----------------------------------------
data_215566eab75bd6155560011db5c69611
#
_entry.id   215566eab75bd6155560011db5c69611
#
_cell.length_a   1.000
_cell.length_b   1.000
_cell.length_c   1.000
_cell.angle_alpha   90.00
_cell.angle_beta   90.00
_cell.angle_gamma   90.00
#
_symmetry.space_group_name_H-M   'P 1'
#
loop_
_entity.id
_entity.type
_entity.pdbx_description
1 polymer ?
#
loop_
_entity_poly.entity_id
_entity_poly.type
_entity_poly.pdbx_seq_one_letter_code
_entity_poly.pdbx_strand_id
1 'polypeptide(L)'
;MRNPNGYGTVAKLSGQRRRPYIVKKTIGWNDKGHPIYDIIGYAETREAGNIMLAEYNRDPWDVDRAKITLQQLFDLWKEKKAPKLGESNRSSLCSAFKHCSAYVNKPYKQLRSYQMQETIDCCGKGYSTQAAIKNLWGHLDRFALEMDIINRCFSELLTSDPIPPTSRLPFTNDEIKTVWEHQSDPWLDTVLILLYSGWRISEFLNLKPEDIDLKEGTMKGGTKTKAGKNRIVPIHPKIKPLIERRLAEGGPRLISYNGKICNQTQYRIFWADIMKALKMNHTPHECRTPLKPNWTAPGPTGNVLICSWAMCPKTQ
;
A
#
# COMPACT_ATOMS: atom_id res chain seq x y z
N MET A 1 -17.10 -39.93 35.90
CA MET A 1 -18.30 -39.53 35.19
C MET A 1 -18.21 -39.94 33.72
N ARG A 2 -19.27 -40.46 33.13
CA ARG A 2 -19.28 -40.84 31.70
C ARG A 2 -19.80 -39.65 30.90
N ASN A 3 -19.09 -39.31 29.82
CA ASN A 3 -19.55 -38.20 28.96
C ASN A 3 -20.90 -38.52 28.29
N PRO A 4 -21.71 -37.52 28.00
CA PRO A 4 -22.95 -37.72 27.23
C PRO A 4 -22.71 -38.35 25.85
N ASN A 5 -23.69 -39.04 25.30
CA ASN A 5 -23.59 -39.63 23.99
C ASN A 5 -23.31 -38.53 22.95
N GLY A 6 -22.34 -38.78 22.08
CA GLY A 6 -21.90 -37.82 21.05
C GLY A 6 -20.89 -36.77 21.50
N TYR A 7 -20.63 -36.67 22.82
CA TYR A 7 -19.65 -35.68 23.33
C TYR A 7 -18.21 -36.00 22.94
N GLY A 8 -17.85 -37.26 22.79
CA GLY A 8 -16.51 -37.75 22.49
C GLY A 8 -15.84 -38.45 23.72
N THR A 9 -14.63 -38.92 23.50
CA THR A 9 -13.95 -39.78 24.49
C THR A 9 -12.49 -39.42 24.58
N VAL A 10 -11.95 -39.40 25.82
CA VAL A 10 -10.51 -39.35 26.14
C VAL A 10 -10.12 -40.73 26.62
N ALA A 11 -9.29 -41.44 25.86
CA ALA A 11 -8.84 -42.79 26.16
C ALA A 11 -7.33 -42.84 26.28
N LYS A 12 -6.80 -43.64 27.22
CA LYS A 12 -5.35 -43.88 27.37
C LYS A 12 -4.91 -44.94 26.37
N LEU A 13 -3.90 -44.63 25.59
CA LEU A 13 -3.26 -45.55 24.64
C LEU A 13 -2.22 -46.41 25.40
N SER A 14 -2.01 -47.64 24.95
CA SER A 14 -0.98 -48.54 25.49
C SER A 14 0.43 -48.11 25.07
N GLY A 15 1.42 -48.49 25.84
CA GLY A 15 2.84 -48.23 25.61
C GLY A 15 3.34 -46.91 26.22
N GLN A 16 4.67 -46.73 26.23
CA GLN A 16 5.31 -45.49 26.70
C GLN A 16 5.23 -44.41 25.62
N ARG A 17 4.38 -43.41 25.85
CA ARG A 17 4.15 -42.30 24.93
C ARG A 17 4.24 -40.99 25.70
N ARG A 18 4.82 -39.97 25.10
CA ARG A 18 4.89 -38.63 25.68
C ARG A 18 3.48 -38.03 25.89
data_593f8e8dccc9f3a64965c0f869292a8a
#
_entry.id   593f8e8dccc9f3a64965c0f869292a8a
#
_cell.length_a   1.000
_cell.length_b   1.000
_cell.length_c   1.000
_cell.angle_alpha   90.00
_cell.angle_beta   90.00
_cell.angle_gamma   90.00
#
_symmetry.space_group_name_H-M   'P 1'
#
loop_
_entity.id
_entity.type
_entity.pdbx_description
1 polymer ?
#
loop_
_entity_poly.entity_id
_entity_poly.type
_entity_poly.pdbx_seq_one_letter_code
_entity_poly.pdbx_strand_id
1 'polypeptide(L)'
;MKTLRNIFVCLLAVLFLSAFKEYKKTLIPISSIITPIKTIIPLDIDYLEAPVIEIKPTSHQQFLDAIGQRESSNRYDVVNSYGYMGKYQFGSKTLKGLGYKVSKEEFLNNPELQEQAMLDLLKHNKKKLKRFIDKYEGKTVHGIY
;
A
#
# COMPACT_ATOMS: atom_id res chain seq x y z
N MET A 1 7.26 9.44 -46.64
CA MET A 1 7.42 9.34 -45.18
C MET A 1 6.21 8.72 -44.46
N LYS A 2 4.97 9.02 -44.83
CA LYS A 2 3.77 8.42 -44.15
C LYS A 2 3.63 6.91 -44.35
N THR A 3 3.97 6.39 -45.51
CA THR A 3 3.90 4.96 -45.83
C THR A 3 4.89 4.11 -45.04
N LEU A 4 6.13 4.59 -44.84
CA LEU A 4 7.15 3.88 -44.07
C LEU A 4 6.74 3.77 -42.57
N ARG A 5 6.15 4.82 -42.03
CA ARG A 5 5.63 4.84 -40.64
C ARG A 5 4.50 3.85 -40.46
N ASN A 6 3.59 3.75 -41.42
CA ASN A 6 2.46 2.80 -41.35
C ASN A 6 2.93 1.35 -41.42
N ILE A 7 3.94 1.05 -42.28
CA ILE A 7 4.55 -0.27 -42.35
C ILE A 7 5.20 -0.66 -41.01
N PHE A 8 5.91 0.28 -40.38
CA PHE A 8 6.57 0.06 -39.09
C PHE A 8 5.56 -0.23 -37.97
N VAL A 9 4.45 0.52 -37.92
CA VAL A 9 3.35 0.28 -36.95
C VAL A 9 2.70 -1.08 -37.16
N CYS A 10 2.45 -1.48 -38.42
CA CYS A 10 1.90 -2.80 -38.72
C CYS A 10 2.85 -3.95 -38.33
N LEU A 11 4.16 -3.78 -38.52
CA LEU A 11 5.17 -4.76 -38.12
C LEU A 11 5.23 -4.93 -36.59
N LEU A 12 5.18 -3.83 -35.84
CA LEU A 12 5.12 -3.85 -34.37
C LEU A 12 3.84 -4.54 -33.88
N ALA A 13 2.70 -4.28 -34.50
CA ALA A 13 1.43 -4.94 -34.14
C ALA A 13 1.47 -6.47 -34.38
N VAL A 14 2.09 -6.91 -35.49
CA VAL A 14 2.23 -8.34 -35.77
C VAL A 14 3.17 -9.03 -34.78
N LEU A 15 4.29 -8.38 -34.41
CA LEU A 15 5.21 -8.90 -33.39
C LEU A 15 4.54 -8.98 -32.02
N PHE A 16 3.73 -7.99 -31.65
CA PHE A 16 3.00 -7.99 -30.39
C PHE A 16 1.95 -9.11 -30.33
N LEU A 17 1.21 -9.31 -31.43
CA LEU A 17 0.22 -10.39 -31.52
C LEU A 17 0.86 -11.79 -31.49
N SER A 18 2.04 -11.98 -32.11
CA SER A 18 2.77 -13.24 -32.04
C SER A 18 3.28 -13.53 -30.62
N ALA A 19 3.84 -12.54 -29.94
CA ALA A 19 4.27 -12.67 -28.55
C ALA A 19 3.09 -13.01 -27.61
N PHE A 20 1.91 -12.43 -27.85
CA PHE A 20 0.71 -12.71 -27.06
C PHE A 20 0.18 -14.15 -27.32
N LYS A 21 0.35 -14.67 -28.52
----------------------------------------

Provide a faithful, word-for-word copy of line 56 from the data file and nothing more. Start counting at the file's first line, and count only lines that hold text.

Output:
CA THR A 9 -13.95 -39.78 24.49